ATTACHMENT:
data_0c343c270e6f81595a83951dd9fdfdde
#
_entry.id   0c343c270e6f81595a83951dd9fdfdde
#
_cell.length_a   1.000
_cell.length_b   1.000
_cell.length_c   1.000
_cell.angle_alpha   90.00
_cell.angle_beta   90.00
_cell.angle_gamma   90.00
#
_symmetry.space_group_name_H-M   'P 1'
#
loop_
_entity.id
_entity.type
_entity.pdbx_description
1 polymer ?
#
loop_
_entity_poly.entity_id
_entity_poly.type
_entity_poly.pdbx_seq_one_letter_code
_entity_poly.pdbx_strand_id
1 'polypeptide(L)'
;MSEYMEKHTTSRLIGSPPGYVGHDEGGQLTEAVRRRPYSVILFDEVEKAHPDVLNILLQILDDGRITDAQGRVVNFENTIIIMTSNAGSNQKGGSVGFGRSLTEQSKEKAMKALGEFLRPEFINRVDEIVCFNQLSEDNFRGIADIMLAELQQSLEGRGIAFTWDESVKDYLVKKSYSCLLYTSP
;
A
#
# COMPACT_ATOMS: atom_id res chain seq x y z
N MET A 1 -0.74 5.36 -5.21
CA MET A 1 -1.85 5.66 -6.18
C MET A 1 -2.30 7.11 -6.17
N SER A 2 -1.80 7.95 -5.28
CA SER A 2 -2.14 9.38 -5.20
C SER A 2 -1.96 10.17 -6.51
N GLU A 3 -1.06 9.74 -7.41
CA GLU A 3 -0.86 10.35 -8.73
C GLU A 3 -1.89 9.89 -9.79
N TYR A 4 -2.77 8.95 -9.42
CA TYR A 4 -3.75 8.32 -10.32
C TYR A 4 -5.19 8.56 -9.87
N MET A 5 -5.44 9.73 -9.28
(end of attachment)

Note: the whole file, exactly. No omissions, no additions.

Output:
data_0c343c270e6f81595a83951dd9fdfdde
#
_entry.id   0c343c270e6f81595a83951dd9fdfdde
#
_cell.length_a   1.000
_cell.length_b   1.000
_cell.length_c   1.000
_cell.angle_alpha   90.00
_cell.angle_beta   90.00
_cell.angle_gamma   90.00
#
_symmetry.space_group_name_H-M   'P 1'
#
loop_
_entity.id
_entity.type
_entity.pdbx_description
1 polymer ?
#
loop_
_entity_poly.entity_id
_entity_poly.type
_entity_poly.pdbx_seq_one_letter_code
_entity_poly.pdbx_strand_id
1 'polypeptide(L)'
;MSEYMEKHTTSRLIGSPPGYVGHDEGGQLTEAVRRRPYSVILFDEVEKAHPDVLNILLQILDDGRITDAQGRVVNFENTIIIMTSNAGSNQKGGSVGFGRSLTEQSKEKAMKALGEFLRPEFINRVDEIVCFNQLSEDNFRGIADIMLAELQQSLEGRGIAFTWDESVKDYLVKKSYSCLLYTSP
;
A
#
# COMPACT_ATOMS: atom_id res chain seq x y z
N MET A 1 -0.74 5.36 -5.21
CA MET A 1 -1.85 5.66 -6.18
C MET A 1 -2.30 7.11 -6.17
N SER A 2 -1.80 7.95 -5.28
CA SER A 2 -2.14 9.38 -5.20
C SER A 2 -1.96 10.17 -6.51
N GLU A 3 -1.06 9.74 -7.41
CA GLU A 3 -0.86 10.35 -8.73
C GLU A 3 -1.89 9.89 -9.79
N TYR A 4 -2.77 8.95 -9.42
CA TYR A 4 -3.75 8.32 -10.32
C TYR A 4 -5.19 8.56 -9.87
N MET A 5 -5.44 9.73 -9.28